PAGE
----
The former prime minister insisted in his written evidence to the Privileges Committee inquiry published on Tuesday that he believed the statements he made “at the time” over his denial of ‘Partygate’.
Submitting a 52-page defence dossier, his report was initially sent back by the committee due to “typos and inaccuracies”. In his legal argument, Mr Johnson accepted his denials turned out not to be true, but insisted he corrected the record at the “earliest opportunity”.
He now faces a gruelling evidence session before the Privileges Committee on Wednesday, who could find Mr Johnson in contempt of Parliament.
In his written evidence to the Privileges Committee, Mr Johnson writes: “So I accept that the House of Commons was misled by my statements that the rules and guidance had been followed completely at No 10.
“But when the statements were made, they were made in good faith and on the basis of what I honestly knew and believed at the time. I did not intentionally or recklessly mislead the House on December 1, 2021, December 8, 2021, or on any other date. I would never have dreamed of doing so.
“It is, of course, true that my statements to Parliament that the rules and guidance had been followed at all times did not turn out to be correct, and I take this opportunity to apologise to the House for that.
“As soon as the Sue Gray investigation and the Metropolitan Police investigation had been concluded, I corrected the record. I believed – and I still believe – that this was the earliest opportunity at which I could make the necessary correction.
“It was not fair or appropriate to give a half-baked account, before the facts had been fully and properly established, including into many events about which I had no personal knowledge.”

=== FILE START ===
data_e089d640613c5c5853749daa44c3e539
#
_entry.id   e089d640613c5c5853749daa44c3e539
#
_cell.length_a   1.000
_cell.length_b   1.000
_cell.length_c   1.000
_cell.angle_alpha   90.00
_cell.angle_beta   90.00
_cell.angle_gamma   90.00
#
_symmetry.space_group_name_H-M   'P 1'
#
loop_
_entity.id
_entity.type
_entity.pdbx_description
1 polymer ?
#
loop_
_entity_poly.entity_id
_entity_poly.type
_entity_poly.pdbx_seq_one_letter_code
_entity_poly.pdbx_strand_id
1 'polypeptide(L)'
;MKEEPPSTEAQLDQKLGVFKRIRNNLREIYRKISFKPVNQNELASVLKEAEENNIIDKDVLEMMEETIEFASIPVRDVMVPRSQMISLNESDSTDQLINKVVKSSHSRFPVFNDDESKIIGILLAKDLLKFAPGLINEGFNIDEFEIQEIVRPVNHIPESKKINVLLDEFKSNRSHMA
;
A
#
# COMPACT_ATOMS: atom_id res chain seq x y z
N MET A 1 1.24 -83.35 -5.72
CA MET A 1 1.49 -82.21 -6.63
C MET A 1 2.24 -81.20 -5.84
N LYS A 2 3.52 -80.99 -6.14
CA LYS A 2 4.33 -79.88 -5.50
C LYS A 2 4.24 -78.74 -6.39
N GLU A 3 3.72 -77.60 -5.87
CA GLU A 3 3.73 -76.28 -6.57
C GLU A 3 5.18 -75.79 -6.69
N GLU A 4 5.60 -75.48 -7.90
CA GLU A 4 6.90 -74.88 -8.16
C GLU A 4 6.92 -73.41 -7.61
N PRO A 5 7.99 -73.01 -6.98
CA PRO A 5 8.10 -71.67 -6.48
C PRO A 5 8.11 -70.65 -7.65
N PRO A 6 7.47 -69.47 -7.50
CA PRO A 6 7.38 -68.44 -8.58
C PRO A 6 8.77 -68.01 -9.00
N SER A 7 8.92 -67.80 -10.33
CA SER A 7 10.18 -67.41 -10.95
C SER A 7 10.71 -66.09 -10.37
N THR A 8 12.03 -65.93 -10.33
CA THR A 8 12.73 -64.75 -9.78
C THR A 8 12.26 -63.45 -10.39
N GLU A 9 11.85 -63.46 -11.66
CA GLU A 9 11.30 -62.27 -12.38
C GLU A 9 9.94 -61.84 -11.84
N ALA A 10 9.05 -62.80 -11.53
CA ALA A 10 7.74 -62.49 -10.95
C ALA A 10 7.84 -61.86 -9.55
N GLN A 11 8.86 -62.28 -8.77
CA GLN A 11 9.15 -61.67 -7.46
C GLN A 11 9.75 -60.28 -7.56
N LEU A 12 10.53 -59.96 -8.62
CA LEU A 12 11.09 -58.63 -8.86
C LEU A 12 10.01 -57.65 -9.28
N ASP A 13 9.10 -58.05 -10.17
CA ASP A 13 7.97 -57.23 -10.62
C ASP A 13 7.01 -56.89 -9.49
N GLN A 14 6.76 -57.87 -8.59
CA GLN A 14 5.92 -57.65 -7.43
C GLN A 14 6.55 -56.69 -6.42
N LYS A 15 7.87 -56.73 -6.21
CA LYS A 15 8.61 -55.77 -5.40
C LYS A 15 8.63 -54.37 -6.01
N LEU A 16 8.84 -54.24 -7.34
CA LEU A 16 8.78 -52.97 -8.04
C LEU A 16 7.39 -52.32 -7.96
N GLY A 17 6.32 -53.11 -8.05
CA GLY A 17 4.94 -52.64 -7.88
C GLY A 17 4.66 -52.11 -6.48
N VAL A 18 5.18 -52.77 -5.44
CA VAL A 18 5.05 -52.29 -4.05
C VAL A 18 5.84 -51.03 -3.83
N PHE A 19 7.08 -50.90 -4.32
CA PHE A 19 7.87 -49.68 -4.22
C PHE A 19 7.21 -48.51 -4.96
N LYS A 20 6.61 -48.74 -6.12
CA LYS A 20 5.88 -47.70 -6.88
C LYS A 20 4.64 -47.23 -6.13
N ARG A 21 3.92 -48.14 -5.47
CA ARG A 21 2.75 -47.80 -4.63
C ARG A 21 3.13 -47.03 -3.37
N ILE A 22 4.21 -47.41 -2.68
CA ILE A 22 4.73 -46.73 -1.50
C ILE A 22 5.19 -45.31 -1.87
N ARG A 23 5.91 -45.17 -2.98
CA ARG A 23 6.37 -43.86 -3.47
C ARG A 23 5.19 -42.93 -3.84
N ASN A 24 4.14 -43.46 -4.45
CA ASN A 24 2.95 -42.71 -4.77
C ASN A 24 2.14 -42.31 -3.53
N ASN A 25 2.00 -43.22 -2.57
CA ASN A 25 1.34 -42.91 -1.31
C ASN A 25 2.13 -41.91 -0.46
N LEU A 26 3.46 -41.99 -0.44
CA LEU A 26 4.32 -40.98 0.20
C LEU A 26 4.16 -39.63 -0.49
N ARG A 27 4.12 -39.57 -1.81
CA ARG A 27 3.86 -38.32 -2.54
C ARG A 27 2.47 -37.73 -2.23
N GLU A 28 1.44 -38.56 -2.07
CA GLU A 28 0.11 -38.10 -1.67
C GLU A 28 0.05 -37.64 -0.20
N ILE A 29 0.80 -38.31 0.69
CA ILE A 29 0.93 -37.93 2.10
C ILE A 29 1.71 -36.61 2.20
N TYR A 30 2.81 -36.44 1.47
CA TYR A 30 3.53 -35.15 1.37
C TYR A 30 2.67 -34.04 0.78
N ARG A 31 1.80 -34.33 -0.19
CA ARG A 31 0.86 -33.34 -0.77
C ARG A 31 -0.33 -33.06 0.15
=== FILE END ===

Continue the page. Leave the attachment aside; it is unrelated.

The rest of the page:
The Uxbridge and South Ruislip MP claimed “there is no evidence at all that supports an allegation that I intentionally or recklessly misled the House”, despite opposition claims he was the person making the rules.
Mr Johnson added: “There is not a single document that indicates that I received any warning or advice that any event broke or may have broken the rules or guidance.”
The former PM also rejected the committee’s belief the evidence strongly suggested breaches of coronavirus rules would have been “obvious” to the then-prime minister. He called the inquiry’s allegation “illogical”, arguing that some of those who attended the events “wished me ill and would denounce me if I concealed the truth”.
“Far from achieving a ‘cover-up’, I would have known that any deception on my part would lead to instant exposure,” he wrote. “This would have been senseless and immediately self-defeating.”
Mr Johnson said it was “implausible” he would have known the parties photographed and “immortalised” by his official photographer were rule-breaking. The former prime minister also sought to undermine the integrity of the Privileges Committee’s interim report, labelling it “highly partisan”.
The report suggested breaches of guidance would have been obvious to Mr Johnson, “despite the fact that the committee has not yet heard any evidence from me”, he wrote.